FAIRBANKS — The president of the Arctic Winter Games International Committee says he has been impressed by Fairbanks officials and their bid for the 2014 games.
Gerry Thick was last in Fairbanks in 1988 when the city hosted the games, and he said he was not quite so impressed 23 years ago, The Fairbanks Daily News-Miner reported.
But Thick said Wednesday he is pleased to return for the city’s bid to bring the games back, and Fairbanks officials have kept him busy with their presentation.
“If someone would have said that (23) years later, we’d be back, I would have said something’s wrong with them,” Thick said during a press conference at the Morris Thompson Cultural and Visitors Center.
The committee arrived in Fairbanks Tuesday night and has had a busy schedule. Wednesday’s activities included tours of the Birch Hill Recreation Area and Lathrop High School, two of the 32 total venues planned for use in the 2014 games, a traditional Athabascan lunch and a welcome reception with the community.
The group was scheduled to tour locations in North Pole as well as the Carlson Center and Curling Club in Fairbanks on Thursday.
“The infrastructure will never be an issue here,” Thick said, adding that Fairbanks offers medical availability, opportunities for cultural events and all the buildings necessary for the games.
Fairbanks is the only Alaska city bidding for the 2014 games. If, for any reason, the committee’s tour reveals inadequacies in Fairbanks’ ability to host, it would take the issue back to the state level, Thick said.
“We would go back to the state and ask for a push for more cities to bid,” he said following the press conference.
Fairbanks North Star Borough Mayor Luke Hopkins told committee members that 71 organizations participated in organizing the bid with the help of more than 250 volunteers.
In addition to the Arctic Winter Games International Committee, Lt. Gov. Mead Treadwell and state Sen. Joe Thomas were introduced at the reception. U.S. Sen. Mark Begich also recorded a message that was played at the event.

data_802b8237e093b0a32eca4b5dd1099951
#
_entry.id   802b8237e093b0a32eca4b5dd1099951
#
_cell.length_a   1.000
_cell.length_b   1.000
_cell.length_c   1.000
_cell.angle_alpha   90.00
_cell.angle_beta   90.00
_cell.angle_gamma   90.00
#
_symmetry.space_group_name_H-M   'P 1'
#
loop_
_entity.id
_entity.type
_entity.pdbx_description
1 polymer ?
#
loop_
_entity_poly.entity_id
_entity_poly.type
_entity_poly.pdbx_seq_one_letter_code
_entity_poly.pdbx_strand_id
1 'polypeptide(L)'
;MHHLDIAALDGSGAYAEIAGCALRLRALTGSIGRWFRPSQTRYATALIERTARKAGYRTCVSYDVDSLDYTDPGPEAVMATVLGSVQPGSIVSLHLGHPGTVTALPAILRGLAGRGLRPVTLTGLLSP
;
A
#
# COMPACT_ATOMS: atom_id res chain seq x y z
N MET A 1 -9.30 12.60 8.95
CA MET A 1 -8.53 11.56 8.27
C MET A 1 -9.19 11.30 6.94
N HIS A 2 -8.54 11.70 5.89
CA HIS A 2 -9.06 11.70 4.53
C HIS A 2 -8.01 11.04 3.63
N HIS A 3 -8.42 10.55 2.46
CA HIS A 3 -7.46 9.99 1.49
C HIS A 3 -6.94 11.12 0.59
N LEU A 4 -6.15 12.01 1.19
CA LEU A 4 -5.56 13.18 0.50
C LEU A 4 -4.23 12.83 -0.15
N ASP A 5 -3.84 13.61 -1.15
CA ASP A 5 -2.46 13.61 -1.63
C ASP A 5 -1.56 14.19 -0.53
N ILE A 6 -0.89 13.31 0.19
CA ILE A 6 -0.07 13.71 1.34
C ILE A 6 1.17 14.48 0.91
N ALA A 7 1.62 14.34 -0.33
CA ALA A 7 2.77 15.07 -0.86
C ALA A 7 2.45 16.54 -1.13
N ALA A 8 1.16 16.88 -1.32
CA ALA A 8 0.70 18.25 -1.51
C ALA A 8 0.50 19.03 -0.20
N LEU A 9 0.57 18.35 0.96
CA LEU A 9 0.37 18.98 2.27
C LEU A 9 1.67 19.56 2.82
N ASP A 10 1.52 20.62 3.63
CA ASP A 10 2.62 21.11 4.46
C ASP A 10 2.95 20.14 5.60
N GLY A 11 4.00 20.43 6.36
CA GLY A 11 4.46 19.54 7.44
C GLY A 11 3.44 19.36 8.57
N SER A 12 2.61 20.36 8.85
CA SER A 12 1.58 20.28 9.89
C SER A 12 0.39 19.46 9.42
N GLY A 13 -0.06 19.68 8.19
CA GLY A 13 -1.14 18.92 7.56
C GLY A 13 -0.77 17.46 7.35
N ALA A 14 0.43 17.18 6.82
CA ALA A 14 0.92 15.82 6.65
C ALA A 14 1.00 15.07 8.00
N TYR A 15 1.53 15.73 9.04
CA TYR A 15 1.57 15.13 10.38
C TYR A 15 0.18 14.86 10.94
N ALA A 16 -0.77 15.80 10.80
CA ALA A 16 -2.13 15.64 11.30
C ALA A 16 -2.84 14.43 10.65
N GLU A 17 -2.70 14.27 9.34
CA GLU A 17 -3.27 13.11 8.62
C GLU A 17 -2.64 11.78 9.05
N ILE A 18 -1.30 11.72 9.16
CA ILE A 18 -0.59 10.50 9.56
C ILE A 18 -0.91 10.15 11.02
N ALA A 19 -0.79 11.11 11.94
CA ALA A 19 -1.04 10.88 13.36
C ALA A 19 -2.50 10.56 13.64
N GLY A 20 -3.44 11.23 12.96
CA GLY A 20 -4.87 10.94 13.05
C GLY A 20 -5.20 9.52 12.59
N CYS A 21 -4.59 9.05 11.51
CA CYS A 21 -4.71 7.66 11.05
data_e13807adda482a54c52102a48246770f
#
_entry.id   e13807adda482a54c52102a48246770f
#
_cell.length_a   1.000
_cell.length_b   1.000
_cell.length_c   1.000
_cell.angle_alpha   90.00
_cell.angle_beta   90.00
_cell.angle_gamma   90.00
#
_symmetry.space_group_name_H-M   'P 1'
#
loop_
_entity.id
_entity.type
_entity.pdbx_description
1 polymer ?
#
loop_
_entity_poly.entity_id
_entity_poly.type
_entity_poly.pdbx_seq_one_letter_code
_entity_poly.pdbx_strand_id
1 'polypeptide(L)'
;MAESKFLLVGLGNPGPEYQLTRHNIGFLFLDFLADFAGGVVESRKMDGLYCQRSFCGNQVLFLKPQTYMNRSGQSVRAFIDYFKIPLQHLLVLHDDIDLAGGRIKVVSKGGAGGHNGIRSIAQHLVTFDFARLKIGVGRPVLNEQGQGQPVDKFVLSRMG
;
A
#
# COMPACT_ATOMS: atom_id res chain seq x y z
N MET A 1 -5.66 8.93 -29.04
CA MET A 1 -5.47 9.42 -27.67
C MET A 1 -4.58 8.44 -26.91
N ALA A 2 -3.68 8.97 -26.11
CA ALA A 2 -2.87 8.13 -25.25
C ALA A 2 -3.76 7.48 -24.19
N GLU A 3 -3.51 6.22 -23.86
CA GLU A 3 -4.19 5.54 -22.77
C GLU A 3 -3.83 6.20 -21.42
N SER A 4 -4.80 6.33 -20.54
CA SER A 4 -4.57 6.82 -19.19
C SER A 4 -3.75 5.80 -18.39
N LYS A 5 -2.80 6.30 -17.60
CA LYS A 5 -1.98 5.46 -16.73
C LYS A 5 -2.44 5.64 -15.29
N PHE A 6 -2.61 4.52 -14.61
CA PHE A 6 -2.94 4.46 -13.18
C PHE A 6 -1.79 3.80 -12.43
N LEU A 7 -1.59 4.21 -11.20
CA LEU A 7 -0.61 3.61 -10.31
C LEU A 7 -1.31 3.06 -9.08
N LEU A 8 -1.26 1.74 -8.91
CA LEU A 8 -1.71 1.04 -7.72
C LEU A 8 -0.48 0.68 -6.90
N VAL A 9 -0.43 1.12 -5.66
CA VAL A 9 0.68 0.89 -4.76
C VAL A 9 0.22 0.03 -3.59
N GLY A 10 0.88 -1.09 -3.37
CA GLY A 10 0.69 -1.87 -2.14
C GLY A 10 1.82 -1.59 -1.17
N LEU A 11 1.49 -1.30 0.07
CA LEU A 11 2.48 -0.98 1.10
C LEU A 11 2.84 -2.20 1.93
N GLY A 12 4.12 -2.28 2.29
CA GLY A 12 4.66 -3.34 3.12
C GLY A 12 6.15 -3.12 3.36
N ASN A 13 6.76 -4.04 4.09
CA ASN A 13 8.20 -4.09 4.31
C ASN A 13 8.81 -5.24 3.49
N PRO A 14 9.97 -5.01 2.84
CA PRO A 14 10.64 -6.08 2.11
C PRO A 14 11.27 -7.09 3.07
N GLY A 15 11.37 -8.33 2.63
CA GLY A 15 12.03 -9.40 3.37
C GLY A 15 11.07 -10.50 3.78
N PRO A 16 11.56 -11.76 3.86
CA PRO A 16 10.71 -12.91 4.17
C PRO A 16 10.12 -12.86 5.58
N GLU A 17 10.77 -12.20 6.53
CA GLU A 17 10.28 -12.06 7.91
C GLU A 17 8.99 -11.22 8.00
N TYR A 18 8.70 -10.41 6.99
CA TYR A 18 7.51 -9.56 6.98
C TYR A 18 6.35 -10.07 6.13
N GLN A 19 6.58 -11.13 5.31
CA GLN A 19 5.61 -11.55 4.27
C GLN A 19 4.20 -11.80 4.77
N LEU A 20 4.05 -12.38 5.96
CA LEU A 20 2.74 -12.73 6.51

“Fairbanks is more than capable of playing host to the games and can do so with style and warm hospitality,” Begich said in the video, addressing the committee members.
Thick said the final decision will be made within the next month.
The first Arctic Winter Games were held in 1970 in Yellowknife, Northwest Territories, while the 2012 games are scheduled for Whitehorse, Yukon. The 2010 games were held in Grande Prairie, Alberta.
More than 2,000 athletes, coaches and other members of the competing delegations are expected to participate in the 2014 games, making the weeklong event about the same size as the 2010 Winter Olympics in Vancouver.
The Arctic Winter Games are a biennial celebration of sports and culture for northern and Arctic athletes and are designed to bring the circumpolar world closer together.
Events include Native games, Dene games, cross-country skiing, snowboarding, alpine skiing, hockey, badminton, basketball, curling, dog mushing, figure skating, gymnastics, indoor soccer, table tennis, speed skating, ski biathlon, snowshoe biathlon, snowshoeing, volleyball and wrestling.